Countdown of Top Pet Newsstories in 2005
If it’s good enough for CNN, MTV, the E Entertainment channel, and countless radio stations around the country – I figure I can do it too. Here’s my own countdown of the top five pet stories of 2005.
5) Canine Influenza – Who would think a virus could leap from horses to dogs? That’s exactly how this crazy canine flu began. Once the new ‘dog flu’ was discovered, immediate hypotheses were made based on what the flu does to people, proving that when it comes to medicine bests guesses are not always the right guesses. For example, because the young and elderly are most affected by the human influenza, the same assumption was made for dogs. Dr. Cynda Crawford, assistant scientist and immunologist at the University of Florida College of Veterinary Medicine, Gainesville, did the research; she reported, surprisingly, most of the dogs who have succumbed to the bug were in the prime of their lives with no other health conditions.
No one knows why canine influenza causes mild to moderate symptoms (such as wheezing, coughing and/or runny discharge) in some dogs and then goes away on its own, while in other dogs, the flu progresses to pneumonia and/or create a bacterial infection – which might even be life threatening.
There was some panic, people calling for dogs to be isolated. Crawford says this makes about as much sense as not allowing children to attend school because the kids might get sick.
In fact, not all cases reported turned out to be canine influenza. While it may be ‘cooler’ to diagnose the trendy new dog flu, in fact, Crawford discovered 40 per cent of presumed cases turned out to be plain-old fashioned kennel cough. However, it is conceivable that having kennel cough could make dogs more susceptible, so vaccinating for kennel cough seems to be an increasingly good idea.
It’ll be interesting to see if instances of canine influenza dissipate in 2006, or if the virus spreads.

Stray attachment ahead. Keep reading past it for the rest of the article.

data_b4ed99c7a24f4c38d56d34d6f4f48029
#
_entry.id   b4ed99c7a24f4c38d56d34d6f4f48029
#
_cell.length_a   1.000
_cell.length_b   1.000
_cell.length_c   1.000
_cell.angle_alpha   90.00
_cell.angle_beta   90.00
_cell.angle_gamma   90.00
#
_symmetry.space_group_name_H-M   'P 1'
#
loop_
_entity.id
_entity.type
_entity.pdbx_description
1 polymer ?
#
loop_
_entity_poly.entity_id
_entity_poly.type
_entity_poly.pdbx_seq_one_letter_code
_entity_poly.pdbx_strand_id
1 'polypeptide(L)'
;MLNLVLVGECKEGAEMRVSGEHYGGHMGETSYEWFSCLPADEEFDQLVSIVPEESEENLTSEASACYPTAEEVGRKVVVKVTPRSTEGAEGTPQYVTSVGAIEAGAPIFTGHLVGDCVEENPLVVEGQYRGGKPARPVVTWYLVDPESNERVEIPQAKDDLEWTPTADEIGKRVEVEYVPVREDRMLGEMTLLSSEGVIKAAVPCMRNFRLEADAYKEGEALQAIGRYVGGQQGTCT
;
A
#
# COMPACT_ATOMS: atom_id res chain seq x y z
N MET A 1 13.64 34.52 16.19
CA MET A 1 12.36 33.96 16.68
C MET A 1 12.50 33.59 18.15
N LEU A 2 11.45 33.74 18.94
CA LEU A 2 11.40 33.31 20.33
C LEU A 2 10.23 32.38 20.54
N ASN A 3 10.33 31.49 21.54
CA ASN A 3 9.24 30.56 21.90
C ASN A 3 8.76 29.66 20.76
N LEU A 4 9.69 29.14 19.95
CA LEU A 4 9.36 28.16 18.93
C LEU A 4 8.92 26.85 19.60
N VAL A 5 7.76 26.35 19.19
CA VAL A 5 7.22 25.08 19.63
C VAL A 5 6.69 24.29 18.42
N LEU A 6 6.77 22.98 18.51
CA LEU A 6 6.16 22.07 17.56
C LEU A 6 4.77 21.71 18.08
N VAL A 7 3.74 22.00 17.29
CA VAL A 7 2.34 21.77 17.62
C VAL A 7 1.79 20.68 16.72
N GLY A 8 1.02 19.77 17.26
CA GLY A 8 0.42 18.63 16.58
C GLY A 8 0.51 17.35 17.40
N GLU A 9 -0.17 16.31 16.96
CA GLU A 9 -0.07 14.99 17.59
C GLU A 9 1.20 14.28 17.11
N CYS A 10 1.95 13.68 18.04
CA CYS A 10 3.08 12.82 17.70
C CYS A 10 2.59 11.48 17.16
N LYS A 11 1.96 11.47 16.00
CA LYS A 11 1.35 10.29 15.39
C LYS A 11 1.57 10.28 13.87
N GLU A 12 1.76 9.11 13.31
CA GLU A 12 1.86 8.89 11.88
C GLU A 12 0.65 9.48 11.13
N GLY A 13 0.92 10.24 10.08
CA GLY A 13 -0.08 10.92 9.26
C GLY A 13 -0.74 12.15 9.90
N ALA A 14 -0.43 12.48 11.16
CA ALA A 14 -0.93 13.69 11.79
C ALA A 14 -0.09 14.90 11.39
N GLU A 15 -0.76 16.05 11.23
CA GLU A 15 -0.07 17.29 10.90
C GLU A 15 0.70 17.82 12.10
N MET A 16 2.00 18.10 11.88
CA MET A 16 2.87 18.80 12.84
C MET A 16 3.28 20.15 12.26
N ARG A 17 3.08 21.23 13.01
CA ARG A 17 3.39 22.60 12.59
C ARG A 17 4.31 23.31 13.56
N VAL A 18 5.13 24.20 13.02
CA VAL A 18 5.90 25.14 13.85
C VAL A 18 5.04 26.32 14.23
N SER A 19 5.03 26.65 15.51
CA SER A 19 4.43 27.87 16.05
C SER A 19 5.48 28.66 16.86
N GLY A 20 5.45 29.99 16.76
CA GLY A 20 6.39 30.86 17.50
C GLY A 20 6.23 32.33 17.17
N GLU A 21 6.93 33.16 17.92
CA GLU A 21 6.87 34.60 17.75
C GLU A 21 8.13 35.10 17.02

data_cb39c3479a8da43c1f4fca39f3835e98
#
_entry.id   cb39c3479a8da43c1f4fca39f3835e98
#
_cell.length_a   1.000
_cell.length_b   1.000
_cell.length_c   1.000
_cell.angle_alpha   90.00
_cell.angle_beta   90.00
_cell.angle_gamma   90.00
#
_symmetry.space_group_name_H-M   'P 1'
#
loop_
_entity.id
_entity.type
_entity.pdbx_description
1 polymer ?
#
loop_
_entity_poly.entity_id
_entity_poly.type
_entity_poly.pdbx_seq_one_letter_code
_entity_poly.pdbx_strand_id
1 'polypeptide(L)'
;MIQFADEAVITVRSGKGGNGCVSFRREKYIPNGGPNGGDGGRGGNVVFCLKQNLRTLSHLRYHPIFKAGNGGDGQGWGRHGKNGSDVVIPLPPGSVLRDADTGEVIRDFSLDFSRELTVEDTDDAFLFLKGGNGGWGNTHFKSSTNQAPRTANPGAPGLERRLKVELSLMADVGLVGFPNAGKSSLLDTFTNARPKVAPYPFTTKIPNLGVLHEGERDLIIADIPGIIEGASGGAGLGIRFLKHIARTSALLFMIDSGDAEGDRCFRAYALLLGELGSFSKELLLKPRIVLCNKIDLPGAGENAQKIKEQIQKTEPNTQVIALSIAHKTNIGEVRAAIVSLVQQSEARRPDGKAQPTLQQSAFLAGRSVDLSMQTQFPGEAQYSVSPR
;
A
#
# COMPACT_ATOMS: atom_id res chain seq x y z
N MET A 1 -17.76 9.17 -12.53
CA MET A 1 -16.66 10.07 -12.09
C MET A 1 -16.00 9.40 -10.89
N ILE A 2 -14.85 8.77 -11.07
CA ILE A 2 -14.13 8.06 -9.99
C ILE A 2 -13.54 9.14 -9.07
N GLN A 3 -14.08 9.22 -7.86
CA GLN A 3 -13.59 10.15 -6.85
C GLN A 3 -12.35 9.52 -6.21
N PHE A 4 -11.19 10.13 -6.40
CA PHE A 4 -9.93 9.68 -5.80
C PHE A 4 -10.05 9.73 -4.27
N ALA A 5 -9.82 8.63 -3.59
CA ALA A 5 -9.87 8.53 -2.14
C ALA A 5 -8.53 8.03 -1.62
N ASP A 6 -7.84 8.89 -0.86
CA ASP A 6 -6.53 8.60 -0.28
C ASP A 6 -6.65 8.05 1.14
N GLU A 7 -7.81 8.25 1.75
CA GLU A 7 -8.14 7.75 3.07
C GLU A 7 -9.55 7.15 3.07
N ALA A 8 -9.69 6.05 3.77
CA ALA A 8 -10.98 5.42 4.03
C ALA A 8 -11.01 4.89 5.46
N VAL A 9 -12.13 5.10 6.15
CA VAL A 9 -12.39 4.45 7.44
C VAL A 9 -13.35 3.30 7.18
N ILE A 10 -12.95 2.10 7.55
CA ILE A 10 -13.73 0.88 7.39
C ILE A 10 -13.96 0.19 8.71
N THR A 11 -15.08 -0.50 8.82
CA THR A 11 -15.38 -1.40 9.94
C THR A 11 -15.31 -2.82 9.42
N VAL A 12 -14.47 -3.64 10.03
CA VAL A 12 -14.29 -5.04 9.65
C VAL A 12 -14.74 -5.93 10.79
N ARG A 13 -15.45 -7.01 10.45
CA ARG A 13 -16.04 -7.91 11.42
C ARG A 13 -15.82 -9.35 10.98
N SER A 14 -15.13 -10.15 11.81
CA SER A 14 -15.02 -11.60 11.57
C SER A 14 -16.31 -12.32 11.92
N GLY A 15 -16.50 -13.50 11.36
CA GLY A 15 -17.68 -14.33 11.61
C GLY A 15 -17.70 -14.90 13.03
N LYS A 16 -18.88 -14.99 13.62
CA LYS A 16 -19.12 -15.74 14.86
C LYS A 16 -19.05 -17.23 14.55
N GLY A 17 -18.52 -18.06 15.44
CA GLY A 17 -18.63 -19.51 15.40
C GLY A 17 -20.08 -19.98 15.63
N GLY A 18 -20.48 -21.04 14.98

4) Breed specific legislation is far more an epidemic than the canine flu, and it’s killing more dogs. Boston, Denver and Toronto are among the cities that now restrict or all together ban pit bulls. After a bizarre attack outside Chicago that included three pit bulls and six humans, one Alderman in the Windy City began to blow a lot hot air about how pit bulls are somehow different than other dogs and need to be controlled if not eliminated all together.
Janis Bradley, author of “Dogs Bite But Balloons And Slippers Are More Dangerous (James & Kenneth, Berkeley, CA, 2005) says, “Banning a breed – even if you could accurately identify what pit bulls are – isn’t an answer. In fact, what little data we have shows that additional problems are created as a result.”
As Bradley points out, serious dog attacks truthfully don’t occur all that often. That’s the reason why these random attacks make the news – they’re rare events. You are more likely to be rolled over by a fork lift truck than attacked by a dog.
Perhaps, rather than a knee jerk response, politicians should follow the lead of Rep. Mike Boland of Moline, Illinois. He’s proposing a potential felony charged against the owners of dogs who cause a serious injury.
3). “People may not be talking about it at the local dog park, but the completion of gene mapping in dogs will revolutionize veterinary medicine,” says Dr. Colin Burrows, specialist in internal medicine and chair at the small animal clinic at the University of Florida College of Veterinary Medicine – Gainesville. Imagine, predicting an illness just by sending a cheek swab into a veterinary clinic.